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Thread: f(x) < 10 {x:x}, limit as x->2 exists, then limit as x->2 < 10?

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    f(x) < 10 {x:x}, limit as x->2 exists, then limit as x->2 < 10?

    This comes from Calculus with Analytic Geometry by Purcell and Varberg, fifth edition, section 2.8, chapter review true/false quiz #28.

    If f(x) < 10 for all x, and limit as x-> 2 of f(x) exists then limit as x->2 of f(x) < 10.

    I answered true because either the function is continuous and f(2) < 10 from the first condition or it is discontinuous and all function values of f(x) near x=2 are less than 10.

    The answer key disagrees. What did I miss?
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    Re: f(x) < 10 {x:x}, limit as x->2 exists, then limit as x->2 < 10?

    Quote Originally Posted by Zexuo View Post
    This comes from Calculus with Analytic Geometry by Purcell and Varberg, fifth edition, section 2.8, chapter review true/false quiz #28.

    If f(x) < 10 for all x, and limit as x-> 2 of f(x) exists then limit as x->2 of f(x) < 10.

    I answered true because either the function is continuous and f(2) < 10 from the first condition
    True


    or it is discontinuous and all function values of f(x) near x=2 are less than 10.
    Also true, but that doesn't imply $lim_{x\to 2} < 10$ Consider$$
    f(x) = \begin{cases}
    -|x-10|,~x \ne 10\\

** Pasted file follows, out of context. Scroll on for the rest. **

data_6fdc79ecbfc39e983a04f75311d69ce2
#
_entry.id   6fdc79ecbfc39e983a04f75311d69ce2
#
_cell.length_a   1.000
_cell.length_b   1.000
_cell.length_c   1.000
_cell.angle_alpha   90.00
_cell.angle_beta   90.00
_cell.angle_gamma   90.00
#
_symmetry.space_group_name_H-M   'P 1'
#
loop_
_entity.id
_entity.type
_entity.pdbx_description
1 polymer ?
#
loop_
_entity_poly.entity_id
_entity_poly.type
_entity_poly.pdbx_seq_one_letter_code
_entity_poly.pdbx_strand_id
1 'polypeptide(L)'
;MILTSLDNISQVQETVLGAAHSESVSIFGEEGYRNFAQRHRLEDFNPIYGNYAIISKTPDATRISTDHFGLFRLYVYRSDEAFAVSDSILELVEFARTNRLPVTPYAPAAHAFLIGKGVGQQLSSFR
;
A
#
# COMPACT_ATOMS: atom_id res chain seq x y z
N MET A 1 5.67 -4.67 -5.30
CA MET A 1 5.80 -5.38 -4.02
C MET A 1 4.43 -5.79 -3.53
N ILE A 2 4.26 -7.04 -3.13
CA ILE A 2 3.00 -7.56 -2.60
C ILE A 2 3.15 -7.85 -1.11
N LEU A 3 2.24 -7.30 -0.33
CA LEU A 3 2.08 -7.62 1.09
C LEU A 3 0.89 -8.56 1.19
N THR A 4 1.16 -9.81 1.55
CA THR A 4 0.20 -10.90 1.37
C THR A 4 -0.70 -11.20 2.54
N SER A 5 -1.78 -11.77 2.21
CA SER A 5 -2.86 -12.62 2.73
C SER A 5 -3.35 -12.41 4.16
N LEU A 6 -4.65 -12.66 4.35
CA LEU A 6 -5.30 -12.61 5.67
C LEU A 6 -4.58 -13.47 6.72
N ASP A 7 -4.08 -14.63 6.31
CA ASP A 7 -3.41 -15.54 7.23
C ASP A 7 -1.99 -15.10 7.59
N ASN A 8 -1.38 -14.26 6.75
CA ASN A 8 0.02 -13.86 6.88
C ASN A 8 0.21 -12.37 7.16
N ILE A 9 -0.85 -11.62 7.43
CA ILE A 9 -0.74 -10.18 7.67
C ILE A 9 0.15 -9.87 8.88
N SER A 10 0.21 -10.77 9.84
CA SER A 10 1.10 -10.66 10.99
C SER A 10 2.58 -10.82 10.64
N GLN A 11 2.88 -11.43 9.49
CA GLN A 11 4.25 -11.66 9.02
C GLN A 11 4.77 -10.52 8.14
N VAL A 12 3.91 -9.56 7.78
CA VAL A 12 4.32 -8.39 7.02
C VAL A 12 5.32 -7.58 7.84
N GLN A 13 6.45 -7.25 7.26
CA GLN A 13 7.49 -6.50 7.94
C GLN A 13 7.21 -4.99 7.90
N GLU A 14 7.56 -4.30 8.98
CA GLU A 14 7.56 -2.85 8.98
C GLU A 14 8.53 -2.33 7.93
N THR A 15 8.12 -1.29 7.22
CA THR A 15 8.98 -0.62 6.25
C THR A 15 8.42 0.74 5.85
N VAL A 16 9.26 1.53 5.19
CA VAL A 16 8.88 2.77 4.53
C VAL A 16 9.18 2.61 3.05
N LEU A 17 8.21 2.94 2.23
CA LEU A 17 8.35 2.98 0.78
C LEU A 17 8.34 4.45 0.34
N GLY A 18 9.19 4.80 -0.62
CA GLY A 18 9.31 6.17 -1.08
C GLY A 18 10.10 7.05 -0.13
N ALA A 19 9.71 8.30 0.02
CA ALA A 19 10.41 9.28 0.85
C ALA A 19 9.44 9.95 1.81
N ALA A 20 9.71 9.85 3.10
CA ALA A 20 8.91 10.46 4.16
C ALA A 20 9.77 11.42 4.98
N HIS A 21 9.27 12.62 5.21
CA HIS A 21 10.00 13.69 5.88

0,~x=10 \end{cases}$$
    Thanks from Archie, Zexuo and topsquark
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    Re: f(x) < 10 {x:x}, limit as x->2 exists, then limit as x->2 < 10?

    Aha! Thanks.

    The following function would serve as a counter-example to the proposition in the exercise:
    $$f(x) = \begin{cases}
    10 - |5x - 10|, ~x \ne 2\\
    0, x = 2\end{cases}$$
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    Re: f(x) < 10 {x:x}, limit as x->2 exists, then limit as x->2 < 10?

    Yes. Although you got the idea I obviously should have been in bed sleeping at 11:00 pm instead of posting that example in #2.
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    Re: f(x) < 10 {x:x}, limit as x->2 exists, then limit as x->2 < 10?

    Quote Originally Posted by Zexuo View Post
    This comes from Calculus with Analytic Geometry by Purcell and Varberg, fifth edition, section 2.8, chapter review true/false quiz #28.
    If f(x) < 10 for all x, and limit as x-> 2 of f(x) exists then limit as x->2 of f(x) < 10.
    I answered true because either the function is continuous and f(2) < 10 from the first condition or it is discontinuous and all function values of f(x) near x=2 are less than 10.
    The answer key disagrees. What did I miss?
    Rearranging my home office, I found the sixth edition of Purcell and Varberg. So I looked that problem.
    There it was and my note was different from their counter-example.
    $f(x)=\begin{cases}10-|x-2| & x\ne 2 \\ 2 & n= 2\end{cases}$

    The reason I like this particular form is that the use of $|x-2|$ works so well with the definition of continuity.
    If $x\ne 2$ then $|x-2|>0$, so that $10-|x-2|<10$ But clearly $\displaystyle \mathop {\lim }\limits_{x \to 2} \left[ {10 - |x - 2|} \right] = 10$.
    We can argue that $\displaystyle \mathop {\lim }\limits_{\delta \to 0} \left[ {10 - \delta } \right] = 10$
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